Carolyn (Hayes) Hammer, B.S., M.S., Ph.D., D.V.M.
Hometown: Algona, Iowa
Current Residence: Fargo, North Dakota
Background and Education
Carrie grew up in Algona, Iowa and graduated with a B.S. in Animal Science in 1996 from Iowa State University prior to starting her Masters degree in Nutritional Physiology. Following the completion of her Masters degree. she worked concurrently on a DVM and a PhD in Animal Physiology. She completed her DVM (graduating with distinction) in 2002 and her PhD was awarded in 2003. After graduation, Dr. Hammer worked for APC, Inc. as a technical service veterinarian where she provided technical advice and supervised research projects relating to companion animal, equine, and bovine health. She worked as a veterinary specialist for the Center for Food Security and Public Health at Iowa State University for 15 months prior to accepting her current position with North Dakota State. She and her husband Mike are the proud parents of a son, Logan.
Carrie is currently the Director of Equine Studies at North Dakota State University.
Current Work Responsibilities
Carrie oversees all aspects relating to the Equine Studies program at NDSU – the program has three other full-time employees in addition to Carrie. She teaches two classes – Equine Production and Management, and Equine Nutrition and Physiology - co-teaches the Large Animal Veterinary Techniques class, and gives multiple guest lectures. In addition, she oversees all horse-related extension programming in the state, with the greatest focus currently on youth related programming. She currently has two graduate students, and has enjoyed developing an equine related research program at NDSU.
Describe your graduate program at Iowa State:
Carrie worked on projects relating to neonatal adaptation after birth and immunology; more specifically, the effects of obstetrical assistance during delivery on calf blood parameters, and acquisition of calf and foal passive immunity through natural and artificial means. As a graduate student, she served as a teaching assistant for Dairy Cattle Management (AnS 434), Independent Study in Zoo Animal Nutrition (AnS 490), Equine Science (AnS 216), and Managing Equine Behavior (AnS 316). Carrie was the primary instructor for Introduction to Equine Evaluation and Assistant Coach for the ISU Horse Judging Team. During her PhD program, she co-authored (with M.E. Ensminger) the textbook “Equine Science”. She assisted in conducting various 4-H activities during her graduate program as well. Because of her extensive involvement in the ISU undergraduate teaching program, she received the ISU Teaching Excellence Award in 2000.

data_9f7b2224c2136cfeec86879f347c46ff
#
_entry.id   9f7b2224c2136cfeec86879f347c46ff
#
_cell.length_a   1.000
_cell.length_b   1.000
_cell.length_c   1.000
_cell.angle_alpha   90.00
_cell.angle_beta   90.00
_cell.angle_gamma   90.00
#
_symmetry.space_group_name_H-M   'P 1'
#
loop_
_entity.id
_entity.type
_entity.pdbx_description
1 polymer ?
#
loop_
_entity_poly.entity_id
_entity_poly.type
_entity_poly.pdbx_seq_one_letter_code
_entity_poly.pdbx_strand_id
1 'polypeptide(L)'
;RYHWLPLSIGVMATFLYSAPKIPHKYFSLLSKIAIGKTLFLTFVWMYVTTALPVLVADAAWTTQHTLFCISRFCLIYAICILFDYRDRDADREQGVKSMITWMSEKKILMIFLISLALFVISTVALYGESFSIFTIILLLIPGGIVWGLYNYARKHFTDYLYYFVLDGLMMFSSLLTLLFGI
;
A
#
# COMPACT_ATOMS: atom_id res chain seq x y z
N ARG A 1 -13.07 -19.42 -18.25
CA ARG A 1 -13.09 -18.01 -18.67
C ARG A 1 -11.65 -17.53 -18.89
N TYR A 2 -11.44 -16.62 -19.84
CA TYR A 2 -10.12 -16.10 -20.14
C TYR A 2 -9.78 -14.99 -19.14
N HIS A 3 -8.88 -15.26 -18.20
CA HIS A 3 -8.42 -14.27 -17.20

In what ways has your degree from ISU impacted your prefessional and personal development?
My degrees from ISU were crucial in helping me prepare for my job here at NDSU. My job duties entail teaching research, and extension – most young graduates have experience in one or two of the areas, but rarely all three. I was fortunate to be able to tailor my experiences at ISU to develop a degree program that encompassed all those areas. This in turn made me a top candidate for the job, and also made my transition into this academic position much less stressful. Finally, the contacts I made while at ISU both as fellow students and as mentors, are still people I keep in contact with today. Not only have these people helped me to achieve my professional goals, they are also good friends.
What advice would you give to prospective graduate students considering Animal Science at Iowa State?
ISU has a great program and a wonderful reputation. Graduate school is often what you make of it – be sure to find a mentor that will listen to your career goals and will help you tailor a program that will enable you to find (and secure) your dream job.
Carrie during her PhD program, and on the job in North Dakota (circa 2006)